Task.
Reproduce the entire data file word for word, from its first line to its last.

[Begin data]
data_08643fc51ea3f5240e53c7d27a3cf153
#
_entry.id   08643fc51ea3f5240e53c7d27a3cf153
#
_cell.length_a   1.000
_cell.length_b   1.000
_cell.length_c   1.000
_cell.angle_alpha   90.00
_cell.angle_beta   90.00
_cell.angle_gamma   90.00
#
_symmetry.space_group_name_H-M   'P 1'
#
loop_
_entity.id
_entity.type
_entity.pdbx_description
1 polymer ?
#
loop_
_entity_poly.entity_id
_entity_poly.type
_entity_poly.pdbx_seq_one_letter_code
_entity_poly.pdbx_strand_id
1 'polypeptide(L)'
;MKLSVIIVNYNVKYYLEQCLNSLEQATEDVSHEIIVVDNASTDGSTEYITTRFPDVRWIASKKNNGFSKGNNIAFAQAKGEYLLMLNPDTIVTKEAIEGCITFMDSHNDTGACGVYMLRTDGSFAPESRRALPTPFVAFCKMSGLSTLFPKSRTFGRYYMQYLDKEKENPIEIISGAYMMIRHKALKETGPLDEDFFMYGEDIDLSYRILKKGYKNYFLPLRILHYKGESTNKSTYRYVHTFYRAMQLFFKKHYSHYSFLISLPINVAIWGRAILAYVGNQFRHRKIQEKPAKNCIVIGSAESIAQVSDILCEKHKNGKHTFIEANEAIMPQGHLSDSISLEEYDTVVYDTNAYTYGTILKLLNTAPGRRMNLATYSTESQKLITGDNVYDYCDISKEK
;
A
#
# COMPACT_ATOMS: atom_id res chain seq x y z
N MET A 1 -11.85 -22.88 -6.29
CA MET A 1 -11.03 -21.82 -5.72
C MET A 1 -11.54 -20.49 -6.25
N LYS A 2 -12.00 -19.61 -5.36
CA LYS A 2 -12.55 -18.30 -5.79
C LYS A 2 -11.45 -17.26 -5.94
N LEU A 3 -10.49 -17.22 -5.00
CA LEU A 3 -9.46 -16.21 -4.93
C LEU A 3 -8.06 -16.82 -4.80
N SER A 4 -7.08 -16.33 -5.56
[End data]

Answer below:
data_08643fc51ea3f5240e53c7d27a3cf153
#
_entry.id   08643fc51ea3f5240e53c7d27a3cf153
#
_cell.length_a   1.000
_cell.length_b   1.000
_cell.length_c   1.000
_cell.angle_alpha   90.00
_cell.angle_beta   90.00
_cell.angle_gamma   90.00
#
_symmetry.space_group_name_H-M   'P 1'
#
loop_
_entity.id
_entity.type
_entity.pdbx_description
1 polymer ?
#
loop_
_entity_poly.entity_id
_entity_poly.type
_entity_poly.pdbx_seq_one_letter_code
_entity_poly.pdbx_strand_id
1 'polypeptide(L)'
;MKLSVIIVNYNVKYYLEQCLNSLEQATEDVSHEIIVVDNASTDGSTEYITTRFPDVRWIASKKNNGFSKGNNIAFAQAKGEYLLMLNPDTIVTKEAIEGCITFMDSHNDTGACGVYMLRTDGSFAPESRRALPTPFVAFCKMSGLSTLFPKSRTFGRYYMQYLDKEKENPIEIISGAYMMIRHKALKETGPLDEDFFMYGEDIDLSYRILKKGYKNYFLPLRILHYKGESTNKSTYRYVHTFYRAMQLFFKKHYSHYSFLISLPINVAIWGRAILAYVGNQFRHRKIQEKPAKNCIVIGSAESIAQVSDILCEKHKNGKHTFIEANEAIMPQGHLSDSISLEEYDTVVYDTNAYTYGTILKLLNTAPGRRMNLATYSTESQKLITGDNVYDYCDISKEK
;
A
#
# COMPACT_ATOMS: atom_id res chain seq x y z
N MET A 1 -11.85 -22.88 -6.29
CA MET A 1 -11.03 -21.82 -5.72
C MET A 1 -11.54 -20.49 -6.25
N LYS A 2 -12.00 -19.61 -5.36
CA LYS A 2 -12.55 -18.30 -5.79
C LYS A 2 -11.45 -17.26 -5.94
N LEU A 3 -10.49 -17.22 -5.00
CA LEU A 3 -9.46 -16.21 -4.93
C LEU A 3 -8.06 -16.82 -4.80
N SER A 4 -7.08 -16.33 -5.56